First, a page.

Bullying Is Good: The Violent Reality of Evolution

Opening my Facebook feed every day is always an experience. What will the sheep be bleating about today? What celebrity or politician lost their job because they allegedly touched someone inappropriately 48 fucking years ago? What kind of a potato chip is my friend Rick, according to a Buzzfeed quiz? Today – the internet “cause du jour” was a kid who was bullied and made a video “fighting back” one headline read.

This is the world we live in. Fighting back is so loosely defined, violence so widely repudiated, that the term “fighting back” has been used to define a viral video on Facebook. What's next? We all start referring to your mother as a combat veteran because she "waged a war on hunger" by cooking you dinner? You see, when I was kid, yes, all the way back when we rode horses to school and were just learning about things like radios and electricity, fighting back meant something different. Fighting back meant punching that piece of shit who was tormenting you right in his fat fucking face.

 With my sons. I've taught them from an early age that nobody will fight your battles for you and sometimes violence is the only answer.

With my sons. I've taught them from an early age that nobody will fight your battles for you and sometimes violence is the only answer.

That’s not the world we live in anymore. Now, traits that once were celebrated as being inherently “male” are condemned. Your son is sent home from school with recommendations of what doctor to see to address his “aggressive” behavior – and yes, fighting back is done through social media videos and hashtags.

Bullying has existed for as long as humans have walked this earth – actually, for as long as animals have walked this earth. The strong take from the weak. That’s how the world works. Our children are not served by being taught otherwise.

I was bullied – mercilessly tormented for years. I had bad teeth, braces, glasses, even spent some time rocking some killer Forrest Gump leg braces designed to make my legs straight as an arrow. You can imagine how other kids reacted. I was a target – and for a long time, I was an easy target. I was scared to fight back. My dad had to drag me out of the car crying when he dropped me off at school. One day when I was 12 years old, that changed.

My younger brother (just one year behind me) and I were playing basketball at the park with our older brother. A pickup game of football was going on with some kids from the neighborhood and my brother and I asked to join in. Teams were picked and we got going. Despite my braces, glasses etc. I was a pretty decent athlete growing up, as was my younger brother. It wasn’t long before we were running all over these guys, despite the fact many of them were a few years older. It will come as no surprise to anyone who knows me that regardless of the bullying I received growing up – I always talked a lot of shit. This day was no different and as the score started getting out of control, I made sure the other team knew about it. Then one of the older kids took exception and started in on me, talking about my braces, my glasses, and calling me a lot of names. Like I normally did, I just sort of backed down. The kid was way bigger than me and quite a few years older. For those that know my brothers and me, the next part will also come as no surprise.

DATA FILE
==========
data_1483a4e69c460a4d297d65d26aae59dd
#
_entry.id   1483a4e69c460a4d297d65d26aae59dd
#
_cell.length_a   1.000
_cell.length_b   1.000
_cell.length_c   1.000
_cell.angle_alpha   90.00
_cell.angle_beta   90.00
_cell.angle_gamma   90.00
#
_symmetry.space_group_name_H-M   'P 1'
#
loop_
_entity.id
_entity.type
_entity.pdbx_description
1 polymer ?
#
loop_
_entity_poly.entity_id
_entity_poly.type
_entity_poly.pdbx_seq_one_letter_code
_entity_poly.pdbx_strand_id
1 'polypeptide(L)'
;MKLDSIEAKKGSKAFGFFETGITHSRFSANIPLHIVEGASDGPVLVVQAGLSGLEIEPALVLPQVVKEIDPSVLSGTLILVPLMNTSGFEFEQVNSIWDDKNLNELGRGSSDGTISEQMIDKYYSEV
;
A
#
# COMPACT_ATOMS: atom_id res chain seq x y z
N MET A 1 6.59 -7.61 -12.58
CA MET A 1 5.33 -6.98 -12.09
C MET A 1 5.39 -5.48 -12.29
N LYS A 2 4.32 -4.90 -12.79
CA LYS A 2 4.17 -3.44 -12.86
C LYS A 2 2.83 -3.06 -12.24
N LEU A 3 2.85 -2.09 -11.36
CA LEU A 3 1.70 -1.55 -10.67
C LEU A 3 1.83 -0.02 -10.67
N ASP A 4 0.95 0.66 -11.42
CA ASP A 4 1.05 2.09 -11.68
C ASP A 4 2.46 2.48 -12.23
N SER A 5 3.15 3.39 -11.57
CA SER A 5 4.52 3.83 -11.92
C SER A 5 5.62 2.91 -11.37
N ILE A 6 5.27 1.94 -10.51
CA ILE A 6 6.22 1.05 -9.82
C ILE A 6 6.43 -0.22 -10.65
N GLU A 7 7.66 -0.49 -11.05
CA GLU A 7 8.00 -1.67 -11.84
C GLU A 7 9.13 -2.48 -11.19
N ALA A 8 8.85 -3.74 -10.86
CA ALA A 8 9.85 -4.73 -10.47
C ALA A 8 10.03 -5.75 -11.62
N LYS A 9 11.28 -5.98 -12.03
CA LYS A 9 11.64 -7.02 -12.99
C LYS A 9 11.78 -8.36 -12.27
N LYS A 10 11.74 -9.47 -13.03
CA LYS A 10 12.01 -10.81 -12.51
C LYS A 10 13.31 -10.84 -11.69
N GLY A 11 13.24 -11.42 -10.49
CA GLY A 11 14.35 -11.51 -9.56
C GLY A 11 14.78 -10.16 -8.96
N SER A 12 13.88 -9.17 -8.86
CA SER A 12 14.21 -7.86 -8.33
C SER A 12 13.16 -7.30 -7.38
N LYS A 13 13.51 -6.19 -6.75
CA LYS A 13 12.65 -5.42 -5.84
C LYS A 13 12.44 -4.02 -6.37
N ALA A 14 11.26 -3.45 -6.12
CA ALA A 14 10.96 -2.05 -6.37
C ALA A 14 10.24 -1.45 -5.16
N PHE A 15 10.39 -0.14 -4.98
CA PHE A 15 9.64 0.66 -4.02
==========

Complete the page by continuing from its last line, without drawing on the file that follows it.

My younger brother Matthias, about 11 years old at the time, has always been one of those guys who never saw the value in missing out on a fight. He immediately started in on the kid and told him if he didn’t shut up he was gonna have problems. Again, he was 11 and this kid was easily 15 or older. Eventually the two squared off and my brother smoked him, dropped him right there on the football field and got on top of him and was laying waste to this kid when his friends jumped in and pulled him off – it appeared it was over but apparently the kids just wanted to restart, since things weren’t going well for their buddy. Restarting turned the tide and the older kid began kicking my brother in the face repeatedly – finally leaving him there, beaten – and me watching, ashamed of myself. Your younger brother is not supposed to fight your battles for you. I was such a pussy that I watched my younger brother take a beating, because of me.

 With my brothers: On the left, photo taken around the time of the incident in the park. On the right: All grown up, from an age perspective at least.

With my brothers: On the left, photo taken around the time of the incident in the park. On the right: All grown up, from an age perspective at least.

That day changed me. I can still see that kid’s foot meeting my brother’s face. I can tell you exactly what he was wearing and exactly how it felt to watch it. It stuck with me – and is still right there in the front of my mind even today. Three months later an older kid was picking on my baby brother at the YMCA, calling him names, telling him where he could and couldn’t swim in the pool. He came to me, almost in tears and told me what was happening. He was an undersized kid and was about 8 years old. This fat-ass punk that was picking on him was my age.  I followed him into the locker room, my hands sweating, barely able to breathe because of how nervous I was. I told him that was my younger brother he was picking on, and I was gonna teach him a lesson. He laughed and then I beat the absolute shit out of him.